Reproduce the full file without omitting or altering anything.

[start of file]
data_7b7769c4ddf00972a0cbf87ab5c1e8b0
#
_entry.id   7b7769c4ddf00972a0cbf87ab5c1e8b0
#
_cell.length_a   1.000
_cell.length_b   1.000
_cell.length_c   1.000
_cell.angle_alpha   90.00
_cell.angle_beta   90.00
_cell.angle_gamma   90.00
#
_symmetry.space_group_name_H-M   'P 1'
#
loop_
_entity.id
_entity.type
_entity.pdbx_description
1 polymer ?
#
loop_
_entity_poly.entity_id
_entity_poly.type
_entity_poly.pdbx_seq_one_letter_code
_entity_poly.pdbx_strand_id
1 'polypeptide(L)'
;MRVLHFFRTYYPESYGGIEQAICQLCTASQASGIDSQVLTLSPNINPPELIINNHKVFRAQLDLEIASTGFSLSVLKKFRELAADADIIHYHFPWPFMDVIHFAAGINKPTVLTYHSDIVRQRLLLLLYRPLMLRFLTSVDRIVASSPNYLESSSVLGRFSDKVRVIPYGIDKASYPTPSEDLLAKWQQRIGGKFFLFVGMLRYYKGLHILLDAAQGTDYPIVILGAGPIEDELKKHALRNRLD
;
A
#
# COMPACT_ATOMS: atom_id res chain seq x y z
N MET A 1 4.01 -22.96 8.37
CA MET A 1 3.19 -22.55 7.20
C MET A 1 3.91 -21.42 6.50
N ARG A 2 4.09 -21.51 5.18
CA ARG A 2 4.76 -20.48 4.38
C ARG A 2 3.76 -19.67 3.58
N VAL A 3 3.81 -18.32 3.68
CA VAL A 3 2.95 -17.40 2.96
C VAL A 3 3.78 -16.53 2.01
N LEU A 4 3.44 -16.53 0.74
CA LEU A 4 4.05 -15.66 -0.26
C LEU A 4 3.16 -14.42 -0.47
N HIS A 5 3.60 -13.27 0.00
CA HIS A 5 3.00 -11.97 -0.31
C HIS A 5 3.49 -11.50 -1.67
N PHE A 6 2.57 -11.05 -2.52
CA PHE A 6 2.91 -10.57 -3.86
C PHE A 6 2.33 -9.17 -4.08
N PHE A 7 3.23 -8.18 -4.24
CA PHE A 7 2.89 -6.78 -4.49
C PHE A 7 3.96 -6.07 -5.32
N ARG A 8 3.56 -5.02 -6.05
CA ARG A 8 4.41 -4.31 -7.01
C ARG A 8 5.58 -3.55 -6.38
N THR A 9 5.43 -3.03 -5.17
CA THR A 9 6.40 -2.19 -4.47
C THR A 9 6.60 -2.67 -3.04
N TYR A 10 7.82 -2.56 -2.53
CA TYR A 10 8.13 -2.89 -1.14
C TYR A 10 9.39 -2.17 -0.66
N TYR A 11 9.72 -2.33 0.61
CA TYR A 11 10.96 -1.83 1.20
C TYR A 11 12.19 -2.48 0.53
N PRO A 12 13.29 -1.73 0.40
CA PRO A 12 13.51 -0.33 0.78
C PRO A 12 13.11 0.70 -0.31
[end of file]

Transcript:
data_7b7769c4ddf00972a0cbf87ab5c1e8b0
#
_entry.id   7b7769c4ddf00972a0cbf87ab5c1e8b0
#
_cell.length_a   1.000
_cell.length_b   1.000
_cell.length_c   1.000
_cell.angle_alpha   90.00
_cell.angle_beta   90.00
_cell.angle_gamma   90.00
#
_symmetry.space_group_name_H-M   'P 1'
#
loop_
_entity.id
_entity.type
_entity.pdbx_description
1 polymer ?
#
loop_
_entity_poly.entity_id
_entity_poly.type
_entity_poly.pdbx_seq_one_letter_code
_entity_poly.pdbx_strand_id
1 'polypeptide(L)'
;MRVLHFFRTYYPESYGGIEQAICQLCTASQASGIDSQVLTLSPNINPPELIINNHKVFRAQLDLEIASTGFSLSVLKKFRELAADADIIHYHFPWPFMDVIHFAAGINKPTVLTYHSDIVRQRLLLLLYRPLMLRFLTSVDRIVASSPNYLESSSVLGRFSDKVRVIPYGIDKASYPTPSEDLLAKWQQRIGGKFFLFVGMLRYYKGLHILLDAAQGTDYPIVILGAGPIEDELKKHALRNRLD
;
A
#
# COMPACT_ATOMS: atom_id res chain seq x y z
N MET A 1 4.01 -22.96 8.37
CA MET A 1 3.19 -22.55 7.20
C MET A 1 3.91 -21.42 6.50
N ARG A 2 4.09 -21.51 5.18
CA ARG A 2 4.76 -20.48 4.38
C ARG A 2 3.76 -19.67 3.58
N VAL A 3 3.81 -18.32 3.68
CA VAL A 3 2.95 -17.40 2.96
C VAL A 3 3.78 -16.53 2.01
N LEU A 4 3.44 -16.53 0.74
CA LEU A 4 4.05 -15.66 -0.26
C LEU A 4 3.16 -14.42 -0.47
N HIS A 5 3.60 -13.27 0.00
CA HIS A 5 3.00 -11.97 -0.31
C HIS A 5 3.49 -11.50 -1.67
N PHE A 6 2.57 -11.05 -2.52
CA PHE A 6 2.91 -10.57 -3.86
C PHE A 6 2.33 -9.17 -4.08
N PHE A 7 3.23 -8.18 -4.24
CA PHE A 7 2.89 -6.78 -4.49
C PHE A 7 3.96 -6.07 -5.32
N ARG A 8 3.56 -5.02 -6.05
CA ARG A 8 4.41 -4.31 -7.01
C ARG A 8 5.58 -3.55 -6.38
N THR A 9 5.43 -3.03 -5.17
CA THR A 9 6.40 -2.19 -4.47
C THR A 9 6.60 -2.67 -3.04
N TYR A 10 7.82 -2.56 -2.53
CA TYR A 10 8.13 -2.89 -1.14
C TYR A 10 9.39 -2.17 -0.66
N TYR A 11 9.72 -2.33 0.61
CA TYR A 11 10.96 -1.83 1.20
C TYR A 11 12.19 -2.48 0.53
N PRO A 12 13.29 -1.73 0.40
CA PRO A 12 13.51 -0.33 0.78
C PRO A 12 13.11 0.70 -0.31